describe what a student will be able to do once learning has occurred.
- Learning objectives should be student-focused and target the expected student
outcome. To assist in maintaining a student-centered emphasis, start learning
objectives with the phrase "The learner/student will be able to. . ."
- Learning objectives should be SMART (specific, measurable, acceptable to the
instructor, realistic to achieve, and time-bound with a deadline).
- Include complex or higher-order learning objectives when they are appropriate.
Most instructors expect students to go beyond memorization of facts and
terminology; learning objectives should reflect instructors’ expectations for
student performance.
- Utilize learning objectives as a basis for course preparation. Learning objectives
should match instructional strategies and assessment requirements. To ensure
the connection between various course activities, it is useful to construct a table
highlighting the relationship. For example:
Learning Objective
Differentiate between Lecture, group activity
qualitative and
Exam #1,
Assessment Portfolio
#1, Mastery
Using the Taxonomy of Educational Objectives to Write Learning
Depending on the course goals, learning objectives may target a range of skills
or cognitive processes. Bloom’s (1956) taxonomy of educational objectives
differentiates between three domains of learning: cognitive, affective, and
Knowledge, intellectual
Attitudes, interests,
feelings, values,
Motor and manipulations
Most courses in higher education focus on the cognitive domain, thus it is
important to examine various levels of cognitive understanding. The cognitive
domain is broken-down into six categories: knowledge, comprehension,
application, analysis, synthesis, and evaluation. Generally, instructors will want to
design learning objectives to target a range of levels of student understanding.
The phrasing of learning objectives will help guide both instructional activities and
assessment, thus instructors should carefully select the emphasis of learning and
the relevant verb.
Relevant Verbs
Recall, identify, recognize, acquire, distinguish,
state, define, name, list, label, reproduce, order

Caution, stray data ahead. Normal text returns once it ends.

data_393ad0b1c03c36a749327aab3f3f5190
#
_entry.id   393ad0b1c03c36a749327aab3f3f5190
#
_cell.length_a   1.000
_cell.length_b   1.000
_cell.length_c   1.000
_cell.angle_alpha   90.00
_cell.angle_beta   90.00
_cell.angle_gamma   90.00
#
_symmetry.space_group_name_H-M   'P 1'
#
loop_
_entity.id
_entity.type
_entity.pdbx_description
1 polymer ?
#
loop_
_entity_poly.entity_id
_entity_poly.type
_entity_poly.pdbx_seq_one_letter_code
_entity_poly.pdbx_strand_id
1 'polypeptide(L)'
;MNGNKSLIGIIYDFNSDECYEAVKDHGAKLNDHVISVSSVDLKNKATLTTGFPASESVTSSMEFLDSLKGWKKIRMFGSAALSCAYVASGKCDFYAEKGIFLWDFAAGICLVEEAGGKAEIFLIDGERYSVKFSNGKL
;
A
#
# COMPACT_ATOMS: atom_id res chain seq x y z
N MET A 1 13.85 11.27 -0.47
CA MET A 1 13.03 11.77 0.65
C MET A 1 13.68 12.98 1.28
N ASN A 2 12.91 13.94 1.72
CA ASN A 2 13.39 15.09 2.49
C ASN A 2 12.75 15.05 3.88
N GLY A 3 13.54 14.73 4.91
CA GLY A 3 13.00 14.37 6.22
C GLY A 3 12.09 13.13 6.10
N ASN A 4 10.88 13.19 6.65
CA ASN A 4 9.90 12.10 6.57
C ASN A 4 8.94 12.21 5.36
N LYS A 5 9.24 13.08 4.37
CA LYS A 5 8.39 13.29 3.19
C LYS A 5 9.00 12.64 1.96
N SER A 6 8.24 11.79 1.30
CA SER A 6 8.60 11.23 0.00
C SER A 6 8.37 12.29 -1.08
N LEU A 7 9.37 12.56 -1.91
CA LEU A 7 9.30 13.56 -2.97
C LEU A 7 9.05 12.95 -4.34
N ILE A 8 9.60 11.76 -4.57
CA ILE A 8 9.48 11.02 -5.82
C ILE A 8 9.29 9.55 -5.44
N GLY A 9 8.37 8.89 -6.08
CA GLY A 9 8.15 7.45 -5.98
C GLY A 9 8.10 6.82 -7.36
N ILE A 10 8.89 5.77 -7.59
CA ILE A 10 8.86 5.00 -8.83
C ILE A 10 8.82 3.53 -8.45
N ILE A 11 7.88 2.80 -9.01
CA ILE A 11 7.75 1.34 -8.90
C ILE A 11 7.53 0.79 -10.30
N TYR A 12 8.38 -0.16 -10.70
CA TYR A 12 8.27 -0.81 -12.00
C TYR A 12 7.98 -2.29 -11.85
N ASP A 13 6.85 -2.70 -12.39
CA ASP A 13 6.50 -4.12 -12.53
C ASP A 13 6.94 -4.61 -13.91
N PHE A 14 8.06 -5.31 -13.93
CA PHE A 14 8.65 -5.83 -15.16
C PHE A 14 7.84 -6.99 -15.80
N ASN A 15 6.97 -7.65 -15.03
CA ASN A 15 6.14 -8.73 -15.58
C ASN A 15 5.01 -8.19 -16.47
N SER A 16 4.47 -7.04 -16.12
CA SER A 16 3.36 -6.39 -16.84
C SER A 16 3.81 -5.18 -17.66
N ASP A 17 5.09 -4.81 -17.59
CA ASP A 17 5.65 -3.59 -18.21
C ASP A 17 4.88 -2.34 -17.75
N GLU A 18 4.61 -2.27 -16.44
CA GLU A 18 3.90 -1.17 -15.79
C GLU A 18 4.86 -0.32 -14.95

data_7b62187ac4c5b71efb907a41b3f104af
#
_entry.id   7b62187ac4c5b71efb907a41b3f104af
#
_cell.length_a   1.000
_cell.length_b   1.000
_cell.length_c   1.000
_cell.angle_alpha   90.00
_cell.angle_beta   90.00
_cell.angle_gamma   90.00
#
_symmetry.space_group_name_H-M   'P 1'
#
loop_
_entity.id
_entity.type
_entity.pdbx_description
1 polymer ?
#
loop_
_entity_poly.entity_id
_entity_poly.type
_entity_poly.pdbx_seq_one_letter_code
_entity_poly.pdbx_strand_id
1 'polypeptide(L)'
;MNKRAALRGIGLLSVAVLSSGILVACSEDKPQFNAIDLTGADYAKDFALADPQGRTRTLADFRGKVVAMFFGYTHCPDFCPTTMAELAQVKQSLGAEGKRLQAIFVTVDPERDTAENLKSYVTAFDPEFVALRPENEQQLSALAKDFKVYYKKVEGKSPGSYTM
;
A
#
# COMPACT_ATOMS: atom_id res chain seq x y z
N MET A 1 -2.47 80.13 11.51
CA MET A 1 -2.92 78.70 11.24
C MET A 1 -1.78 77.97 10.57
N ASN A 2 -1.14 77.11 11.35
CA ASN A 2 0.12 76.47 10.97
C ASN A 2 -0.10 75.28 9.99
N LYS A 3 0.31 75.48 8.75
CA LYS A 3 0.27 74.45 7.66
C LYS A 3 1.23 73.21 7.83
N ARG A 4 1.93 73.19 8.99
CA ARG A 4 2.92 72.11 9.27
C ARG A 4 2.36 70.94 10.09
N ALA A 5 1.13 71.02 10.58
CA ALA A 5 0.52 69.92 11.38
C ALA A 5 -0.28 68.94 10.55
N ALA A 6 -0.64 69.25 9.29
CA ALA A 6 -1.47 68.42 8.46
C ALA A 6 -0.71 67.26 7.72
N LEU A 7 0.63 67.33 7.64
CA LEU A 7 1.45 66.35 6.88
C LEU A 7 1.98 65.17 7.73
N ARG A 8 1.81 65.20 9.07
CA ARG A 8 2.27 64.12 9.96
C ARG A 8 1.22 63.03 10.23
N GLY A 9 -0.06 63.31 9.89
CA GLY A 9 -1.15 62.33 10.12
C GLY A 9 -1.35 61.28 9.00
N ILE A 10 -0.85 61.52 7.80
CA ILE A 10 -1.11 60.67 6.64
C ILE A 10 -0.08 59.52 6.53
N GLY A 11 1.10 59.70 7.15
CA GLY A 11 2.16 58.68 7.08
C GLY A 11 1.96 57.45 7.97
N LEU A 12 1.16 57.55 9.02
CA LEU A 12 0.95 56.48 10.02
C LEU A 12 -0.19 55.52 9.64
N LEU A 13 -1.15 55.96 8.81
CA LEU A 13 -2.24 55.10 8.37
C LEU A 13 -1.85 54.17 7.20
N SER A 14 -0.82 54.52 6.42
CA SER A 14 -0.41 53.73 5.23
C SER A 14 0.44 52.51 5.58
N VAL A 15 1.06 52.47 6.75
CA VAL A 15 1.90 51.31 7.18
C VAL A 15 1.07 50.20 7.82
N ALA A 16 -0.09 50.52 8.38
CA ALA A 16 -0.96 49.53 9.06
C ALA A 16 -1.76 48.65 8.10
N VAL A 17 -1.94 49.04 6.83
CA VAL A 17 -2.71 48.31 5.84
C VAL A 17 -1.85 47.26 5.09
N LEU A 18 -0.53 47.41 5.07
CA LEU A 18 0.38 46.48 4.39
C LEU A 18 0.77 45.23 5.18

Comprehension Translate, extrapolate, convert, interpret, abstract,
transform, select, indicate, illustrate, represent,
formulate, explain, classify, comprehend
Apply, sequence, carry out, solve, prepare,
operate, generalize, plan, repair, explain, predict,
demonstrate, instruct, compute, use, perform,
implement, employ, solve
Analyze, estimate, compare, observe, detect,
classify, discover, discriminate, explore,
distinguish, catalog, investigate, breakdown,
order, determine, differentiate, dissect, contrast,
examine, interpret
Write, plan, integrate, formulate, propose, specify,
produce, organize, theorize, design, build,
systematize, combine, summarize, restate, argue,
discuss, derive, relate, generalize, conclude,
Evaluate, verify, assess, test, judge, rank,
measure, appraise, select, check, judge, justify,
evaluate, determine, support, defend, criticize,
weigh, assess
Agree, avoid, support, participate, cooperate,
praise, help, offer, join
Adjust, repair, taste, bend, measure, perform,
operate, use, move
Avoid using verbs that are difficult to measure objectively. The following verbs
are difficult to assess, thus should be used with caution:
- know
- comprehend
- understand
- appreciate
- familiarize
- study
- be aware
- become acquainted with
- gain knowledge of
- cover
- learn
- realize
If you utilize verbs like "know" or "understand", make sure that you state how
"knowledge" or "understanding" will be demonstrated. Remember, a good
learning objectives is one that can be assessed to determine students’ mastery
of course material.
Review Checklist:
_____ Does the learning objective stem from a course goal or objective?
_____ Is the learning objective measurable?
Does the learning objective target one specific aspect of expected
_____ Is the learning objective student-centered?
Does the learning objective utilize an effective, action verb that targets the
desired level of performance?
_____ Do learning objectives measure a range of educational outcomes?
Does the learning objective match instructional activities and
Does the learning objective specify appropriate conditions for
Is the learning objective written in terms of observable, behavioral